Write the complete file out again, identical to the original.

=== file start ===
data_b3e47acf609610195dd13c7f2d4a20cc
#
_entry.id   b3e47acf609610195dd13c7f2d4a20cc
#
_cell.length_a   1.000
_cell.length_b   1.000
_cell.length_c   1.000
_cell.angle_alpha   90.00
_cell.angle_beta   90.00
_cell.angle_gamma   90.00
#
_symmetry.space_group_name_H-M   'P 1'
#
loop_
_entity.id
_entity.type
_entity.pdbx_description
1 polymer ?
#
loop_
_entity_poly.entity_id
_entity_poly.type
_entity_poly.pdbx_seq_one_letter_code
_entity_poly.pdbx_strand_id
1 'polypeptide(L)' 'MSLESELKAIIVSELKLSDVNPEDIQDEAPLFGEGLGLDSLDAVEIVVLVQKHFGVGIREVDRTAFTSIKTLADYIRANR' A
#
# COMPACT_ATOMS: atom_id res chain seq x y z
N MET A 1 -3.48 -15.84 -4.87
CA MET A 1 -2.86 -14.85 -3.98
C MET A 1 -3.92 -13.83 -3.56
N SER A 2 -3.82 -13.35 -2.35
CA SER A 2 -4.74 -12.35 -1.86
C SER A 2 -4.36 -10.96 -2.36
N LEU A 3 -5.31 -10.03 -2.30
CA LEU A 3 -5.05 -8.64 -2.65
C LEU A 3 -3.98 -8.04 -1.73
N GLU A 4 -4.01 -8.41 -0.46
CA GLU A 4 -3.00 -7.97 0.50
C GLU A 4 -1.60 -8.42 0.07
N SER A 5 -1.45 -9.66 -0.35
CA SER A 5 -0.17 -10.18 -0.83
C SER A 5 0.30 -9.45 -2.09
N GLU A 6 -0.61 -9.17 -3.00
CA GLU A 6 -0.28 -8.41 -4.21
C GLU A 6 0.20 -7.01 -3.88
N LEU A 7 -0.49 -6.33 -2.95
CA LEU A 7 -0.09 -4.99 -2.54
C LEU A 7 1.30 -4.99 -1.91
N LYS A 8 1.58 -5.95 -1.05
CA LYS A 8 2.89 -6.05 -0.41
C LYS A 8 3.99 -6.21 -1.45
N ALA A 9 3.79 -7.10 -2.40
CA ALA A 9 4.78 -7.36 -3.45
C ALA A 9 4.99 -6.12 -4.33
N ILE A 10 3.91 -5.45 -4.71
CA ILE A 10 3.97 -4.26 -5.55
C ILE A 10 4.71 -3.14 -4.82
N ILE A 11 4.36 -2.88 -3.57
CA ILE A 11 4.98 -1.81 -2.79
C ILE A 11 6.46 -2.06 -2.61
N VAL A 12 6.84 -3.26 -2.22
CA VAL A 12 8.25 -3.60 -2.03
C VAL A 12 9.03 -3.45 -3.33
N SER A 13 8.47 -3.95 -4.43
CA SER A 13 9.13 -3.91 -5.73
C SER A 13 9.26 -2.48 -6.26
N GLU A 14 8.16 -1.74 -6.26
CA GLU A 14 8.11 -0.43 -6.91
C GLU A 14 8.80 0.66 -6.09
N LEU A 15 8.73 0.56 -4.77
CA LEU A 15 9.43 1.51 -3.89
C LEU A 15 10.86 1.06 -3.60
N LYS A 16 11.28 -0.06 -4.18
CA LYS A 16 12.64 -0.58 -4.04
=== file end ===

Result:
data_b3e47acf609610195dd13c7f2d4a20cc
#
_entry.id   b3e47acf609610195dd13c7f2d4a20cc
#
_cell.length_a   1.000
_cell.length_b   1.000
_cell.length_c   1.000
_cell.angle_alpha   90.00
_cell.angle_beta   90.00
_cell.angle_gamma   90.00
#
_symmetry.space_group_name_H-M   'P 1'
#
loop_
_entity.id
_entity.type
_entity.pdbx_description
1 polymer ?
#
loop_
_entity_poly.entity_id
_entity_poly.type
_entity_poly.pdbx_seq_one_letter_code
_entity_poly.pdbx_strand_id
1 'polypeptide(L)' 'MSLESELKAIIVSELKLSDVNPEDIQDEAPLFGEGLGLDSLDAVEIVVLVQKHFGVGIREVDRTAFTSIKTLADYIRANR' A
#
# COMPACT_ATOMS: atom_id res chain seq x y z
N MET A 1 -3.48 -15.84 -4.87
CA MET A 1 -2.86 -14.85 -3.98
C MET A 1 -3.92 -13.83 -3.56
N SER A 2 -3.82 -13.35 -2.35
CA SER A 2 -4.74 -12.35 -1.86
C SER A 2 -4.36 -10.96 -2.36
N LEU A 3 -5.31 -10.03 -2.30
CA LEU A 3 -5.05 -8.64 -2.65
C LEU A 3 -3.98 -8.04 -1.73
N GLU A 4 -4.01 -8.41 -0.46
CA GLU A 4 -3.00 -7.97 0.50
C GLU A 4 -1.60 -8.42 0.07
N SER A 5 -1.45 -9.66 -0.35
CA SER A 5 -0.17 -10.18 -0.83
C SER A 5 0.30 -9.45 -2.09
N GLU A 6 -0.61 -9.17 -3.00
CA GLU A 6 -0.28 -8.41 -4.21
C GLU A 6 0.20 -7.01 -3.88
N LEU A 7 -0.49 -6.33 -2.95
CA LEU A 7 -0.09 -4.99 -2.54
C LEU A 7 1.30 -4.99 -1.91
N LYS A 8 1.58 -5.95 -1.05
CA LYS A 8 2.89 -6.05 -0.41
C LYS A 8 3.99 -6.21 -1.45
N ALA A 9 3.79 -7.10 -2.40
CA ALA A 9 4.78 -7.36 -3.45
C ALA A 9 4.99 -6.12 -4.33
N ILE A 10 3.91 -5.45 -4.71
CA ILE A 10 3.97 -4.26 -5.55
C ILE A 10 4.71 -3.14 -4.82
N ILE A 11 4.36 -2.88 -3.57
CA ILE A 11 4.98 -1.81 -2.79
C ILE A 11 6.46 -2.06 -2.61
N VAL A 12 6.84 -3.26 -2.22
CA VAL A 12 8.25 -3.60 -2.03
C VAL A 12 9.03 -3.45 -3.33
N SER A 13 8.47 -3.95 -4.43
CA SER A 13 9.13 -3.91 -5.73
C SER A 13 9.26 -2.48 -6.26
N GLU A 14 8.16 -1.74 -6.26
CA GLU A 14 8.11 -0.43 -6.91
C GLU A 14 8.80 0.66 -6.09
N LEU A 15 8.73 0.56 -4.77
CA LEU A 15 9.43 1.51 -3.89
C LEU A 15 10.86 1.06 -3.60
N LYS A 16 11.28 -0.06 -4.18
CA LYS A 16 12.64 -0.58 -4.04